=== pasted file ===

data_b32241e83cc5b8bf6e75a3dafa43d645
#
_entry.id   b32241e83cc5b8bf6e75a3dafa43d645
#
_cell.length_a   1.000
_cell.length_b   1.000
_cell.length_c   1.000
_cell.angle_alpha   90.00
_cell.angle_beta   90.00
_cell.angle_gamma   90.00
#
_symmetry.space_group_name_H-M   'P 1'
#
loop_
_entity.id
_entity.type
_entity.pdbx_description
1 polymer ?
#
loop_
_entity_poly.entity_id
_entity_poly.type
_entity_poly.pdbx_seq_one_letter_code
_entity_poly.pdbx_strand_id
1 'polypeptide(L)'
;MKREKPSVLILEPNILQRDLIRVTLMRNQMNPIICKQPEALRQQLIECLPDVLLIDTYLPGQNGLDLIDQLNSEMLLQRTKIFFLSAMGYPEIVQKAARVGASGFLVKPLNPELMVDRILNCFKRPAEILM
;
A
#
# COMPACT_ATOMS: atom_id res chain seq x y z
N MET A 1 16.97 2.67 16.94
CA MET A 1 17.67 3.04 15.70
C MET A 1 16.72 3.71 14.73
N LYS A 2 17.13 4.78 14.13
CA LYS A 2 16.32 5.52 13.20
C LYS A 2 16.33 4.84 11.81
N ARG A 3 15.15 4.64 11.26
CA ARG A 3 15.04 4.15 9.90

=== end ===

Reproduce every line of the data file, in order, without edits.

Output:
data_b32241e83cc5b8bf6e75a3dafa43d645
#
_entry.id   b32241e83cc5b8bf6e75a3dafa43d645
#
_cell.length_a   1.000
_cell.length_b   1.000
_cell.length_c   1.000
_cell.angle_alpha   90.00
_cell.angle_beta   90.00
_cell.angle_gamma   90.00
#
_symmetry.space_group_name_H-M   'P 1'
#
loop_
_entity.id
_entity.type
_entity.pdbx_description
1 polymer ?
#
loop_
_entity_poly.entity_id
_entity_poly.type
_entity_poly.pdbx_seq_one_letter_code
_entity_poly.pdbx_strand_id
1 'polypeptide(L)'
;MKREKPSVLILEPNILQRDLIRVTLMRNQMNPIICKQPEALRQQLIECLPDVLLIDTYLPGQNGLDLIDQLNSEMLLQRTKIFFLSAMGYPEIVQKAARVGASGFLVKPLNPELMVDRILNCFKRPAEILM
;
A
#
# COMPACT_ATOMS: atom_id res chain seq x y z
N MET A 1 16.97 2.67 16.94
CA MET A 1 17.67 3.04 15.70
C MET A 1 16.72 3.71 14.73
N LYS A 2 17.13 4.78 14.13
CA LYS A 2 16.32 5.52 13.20
C LYS A 2 16.33 4.84 11.81
N ARG A 3 15.15 4.64 11.26
CA ARG A 3 15.04 4.15 9.90